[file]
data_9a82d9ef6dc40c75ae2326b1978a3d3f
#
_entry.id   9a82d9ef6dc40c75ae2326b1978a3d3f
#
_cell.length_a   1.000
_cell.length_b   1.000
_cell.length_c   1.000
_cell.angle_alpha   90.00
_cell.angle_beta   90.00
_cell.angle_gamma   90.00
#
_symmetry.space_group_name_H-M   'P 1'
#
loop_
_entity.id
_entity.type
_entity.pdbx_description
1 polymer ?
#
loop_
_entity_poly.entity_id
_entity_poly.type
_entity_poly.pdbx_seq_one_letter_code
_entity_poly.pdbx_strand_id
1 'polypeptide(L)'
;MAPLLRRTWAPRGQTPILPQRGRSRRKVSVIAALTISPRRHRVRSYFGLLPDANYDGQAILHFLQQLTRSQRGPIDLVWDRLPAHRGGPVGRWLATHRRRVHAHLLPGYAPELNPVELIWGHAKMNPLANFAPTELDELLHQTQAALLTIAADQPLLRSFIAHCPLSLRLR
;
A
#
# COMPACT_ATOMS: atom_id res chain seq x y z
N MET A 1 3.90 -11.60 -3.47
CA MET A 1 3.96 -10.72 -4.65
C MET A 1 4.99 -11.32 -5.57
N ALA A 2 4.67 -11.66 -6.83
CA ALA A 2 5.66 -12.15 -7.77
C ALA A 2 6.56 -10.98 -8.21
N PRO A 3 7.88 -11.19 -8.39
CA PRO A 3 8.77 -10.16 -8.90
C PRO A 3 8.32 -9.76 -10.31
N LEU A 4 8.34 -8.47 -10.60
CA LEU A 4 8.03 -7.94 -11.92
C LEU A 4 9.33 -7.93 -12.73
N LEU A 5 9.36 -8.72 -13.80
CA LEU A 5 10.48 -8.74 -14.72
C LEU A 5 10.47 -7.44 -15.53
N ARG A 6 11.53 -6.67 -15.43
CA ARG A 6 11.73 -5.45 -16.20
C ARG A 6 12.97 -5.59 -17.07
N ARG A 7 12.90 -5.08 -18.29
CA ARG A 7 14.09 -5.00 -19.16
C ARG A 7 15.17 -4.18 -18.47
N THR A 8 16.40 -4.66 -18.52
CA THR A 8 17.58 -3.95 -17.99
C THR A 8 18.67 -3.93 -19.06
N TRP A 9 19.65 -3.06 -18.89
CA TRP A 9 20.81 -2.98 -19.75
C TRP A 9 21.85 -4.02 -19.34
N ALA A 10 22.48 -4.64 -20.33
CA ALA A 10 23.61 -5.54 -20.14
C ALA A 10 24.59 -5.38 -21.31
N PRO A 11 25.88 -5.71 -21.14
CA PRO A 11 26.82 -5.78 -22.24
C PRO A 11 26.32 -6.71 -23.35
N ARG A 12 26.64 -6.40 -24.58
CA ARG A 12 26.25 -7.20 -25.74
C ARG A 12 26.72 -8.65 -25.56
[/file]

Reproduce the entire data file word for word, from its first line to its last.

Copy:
data_9a82d9ef6dc40c75ae2326b1978a3d3f
#
_entry.id   9a82d9ef6dc40c75ae2326b1978a3d3f
#
_cell.length_a   1.000
_cell.length_b   1.000
_cell.length_c   1.000
_cell.angle_alpha   90.00
_cell.angle_beta   90.00
_cell.angle_gamma   90.00
#
_symmetry.space_group_name_H-M   'P 1'
#
loop_
_entity.id
_entity.type
_entity.pdbx_description
1 polymer ?
#
loop_
_entity_poly.entity_id
_entity_poly.type
_entity_poly.pdbx_seq_one_letter_code
_entity_poly.pdbx_strand_id
1 'polypeptide(L)'
;MAPLLRRTWAPRGQTPILPQRGRSRRKVSVIAALTISPRRHRVRSYFGLLPDANYDGQAILHFLQQLTRSQRGPIDLVWDRLPAHRGGPVGRWLATHRRRVHAHLLPGYAPELNPVELIWGHAKMNPLANFAPTELDELLHQTQAALLTIAADQPLLRSFIAHCPLSLRLR
;
A
#
# COMPACT_ATOMS: atom_id res chain seq x y z
N MET A 1 3.90 -11.60 -3.47
CA MET A 1 3.96 -10.72 -4.65
C MET A 1 4.99 -11.32 -5.57
N ALA A 2 4.67 -11.66 -6.83
CA ALA A 2 5.66 -12.15 -7.77
C ALA A 2 6.56 -10.98 -8.21
N PRO A 3 7.88 -11.19 -8.39
CA PRO A 3 8.77 -10.16 -8.90
C PRO A 3 8.32 -9.76 -10.31
N LEU A 4 8.34 -8.47 -10.60
CA LEU A 4 8.03 -7.94 -11.92
C LEU A 4 9.33 -7.93 -12.73
N LEU A 5 9.36 -8.72 -13.80
CA LEU A 5 10.48 -8.74 -14.72
C LEU A 5 10.47 -7.44 -15.53
N ARG A 6 11.53 -6.67 -15.43
CA ARG A 6 11.73 -5.45 -16.20
C ARG A 6 12.97 -5.59 -17.07
N ARG A 7 12.90 -5.08 -18.29
CA ARG A 7 14.09 -5.00 -19.16
C ARG A 7 15.17 -4.18 -18.47
N THR A 8 16.40 -4.66 -18.52
CA THR A 8 17.58 -3.95 -17.99
C THR A 8 18.67 -3.93 -19.06
N TRP A 9 19.65 -3.06 -18.89
CA TRP A 9 20.81 -2.98 -19.75
C TRP A 9 21.85 -4.02 -19.34
N ALA A 10 22.48 -4.64 -20.33
CA ALA A 10 23.61 -5.54 -20.14
C ALA A 10 24.59 -5.38 -21.31
N PRO A 11 25.88 -5.71 -21.14
CA PRO A 11 26.82 -5.78 -22.24
C PRO A 11 26.32 -6.71 -23.35
N ARG A 12 26.64 -6.40 -24.58
CA ARG A 12 26.25 -7.20 -25.74
C ARG A 12 26.72 -8.65 -25.56